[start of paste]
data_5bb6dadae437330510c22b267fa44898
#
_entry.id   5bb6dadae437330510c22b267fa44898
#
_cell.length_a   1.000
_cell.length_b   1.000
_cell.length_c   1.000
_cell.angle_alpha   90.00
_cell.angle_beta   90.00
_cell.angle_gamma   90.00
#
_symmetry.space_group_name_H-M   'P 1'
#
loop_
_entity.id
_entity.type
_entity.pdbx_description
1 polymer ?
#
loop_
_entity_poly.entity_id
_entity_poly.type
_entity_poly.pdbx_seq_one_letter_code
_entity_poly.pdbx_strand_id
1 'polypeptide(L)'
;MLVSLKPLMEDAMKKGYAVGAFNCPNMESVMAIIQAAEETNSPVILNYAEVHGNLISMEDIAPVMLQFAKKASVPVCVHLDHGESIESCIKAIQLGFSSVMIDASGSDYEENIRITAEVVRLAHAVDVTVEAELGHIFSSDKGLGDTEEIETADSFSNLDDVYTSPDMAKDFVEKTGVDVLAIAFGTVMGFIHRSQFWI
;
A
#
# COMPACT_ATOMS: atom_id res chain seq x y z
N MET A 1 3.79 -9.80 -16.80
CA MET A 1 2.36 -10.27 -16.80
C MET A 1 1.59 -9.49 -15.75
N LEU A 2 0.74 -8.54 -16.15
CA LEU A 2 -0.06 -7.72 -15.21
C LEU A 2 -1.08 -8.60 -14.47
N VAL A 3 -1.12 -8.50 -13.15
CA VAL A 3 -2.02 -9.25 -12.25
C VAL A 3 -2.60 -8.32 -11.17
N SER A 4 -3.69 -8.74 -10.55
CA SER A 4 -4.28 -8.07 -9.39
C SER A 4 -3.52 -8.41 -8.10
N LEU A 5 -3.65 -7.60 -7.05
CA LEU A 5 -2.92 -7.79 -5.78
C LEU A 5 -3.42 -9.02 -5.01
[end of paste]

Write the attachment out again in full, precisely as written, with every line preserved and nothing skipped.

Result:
data_5bb6dadae437330510c22b267fa44898
#
_entry.id   5bb6dadae437330510c22b267fa44898
#
_cell.length_a   1.000
_cell.length_b   1.000
_cell.length_c   1.000
_cell.angle_alpha   90.00
_cell.angle_beta   90.00
_cell.angle_gamma   90.00
#
_symmetry.space_group_name_H-M   'P 1'
#
loop_
_entity.id
_entity.type
_entity.pdbx_description
1 polymer ?
#
loop_
_entity_poly.entity_id
_entity_poly.type
_entity_poly.pdbx_seq_one_letter_code
_entity_poly.pdbx_strand_id
1 'polypeptide(L)'
;MLVSLKPLMEDAMKKGYAVGAFNCPNMESVMAIIQAAEETNSPVILNYAEVHGNLISMEDIAPVMLQFAKKASVPVCVHLDHGESIESCIKAIQLGFSSVMIDASGSDYEENIRITAEVVRLAHAVDVTVEAELGHIFSSDKGLGDTEEIETADSFSNLDDVYTSPDMAKDFVEKTGVDVLAIAFGTVMGFIHRSQFWI
;
A
#
# COMPACT_ATOMS: atom_id res chain seq x y z
N MET A 1 3.79 -9.80 -16.80
CA MET A 1 2.36 -10.27 -16.80
C MET A 1 1.59 -9.49 -15.75
N LEU A 2 0.74 -8.54 -16.15
CA LEU A 2 -0.06 -7.72 -15.21
C LEU A 2 -1.08 -8.60 -14.47
N VAL A 3 -1.12 -8.50 -13.15
CA VAL A 3 -2.02 -9.25 -12.25
C VAL A 3 -2.60 -8.32 -11.17
N SER A 4 -3.69 -8.74 -10.55
CA SER A 4 -4.28 -8.07 -9.39
C SER A 4 -3.52 -8.41 -8.10
N LEU A 5 -3.65 -7.60 -7.05
CA LEU A 5 -2.92 -7.79 -5.78
C LEU A 5 -3.42 -9.02 -5.01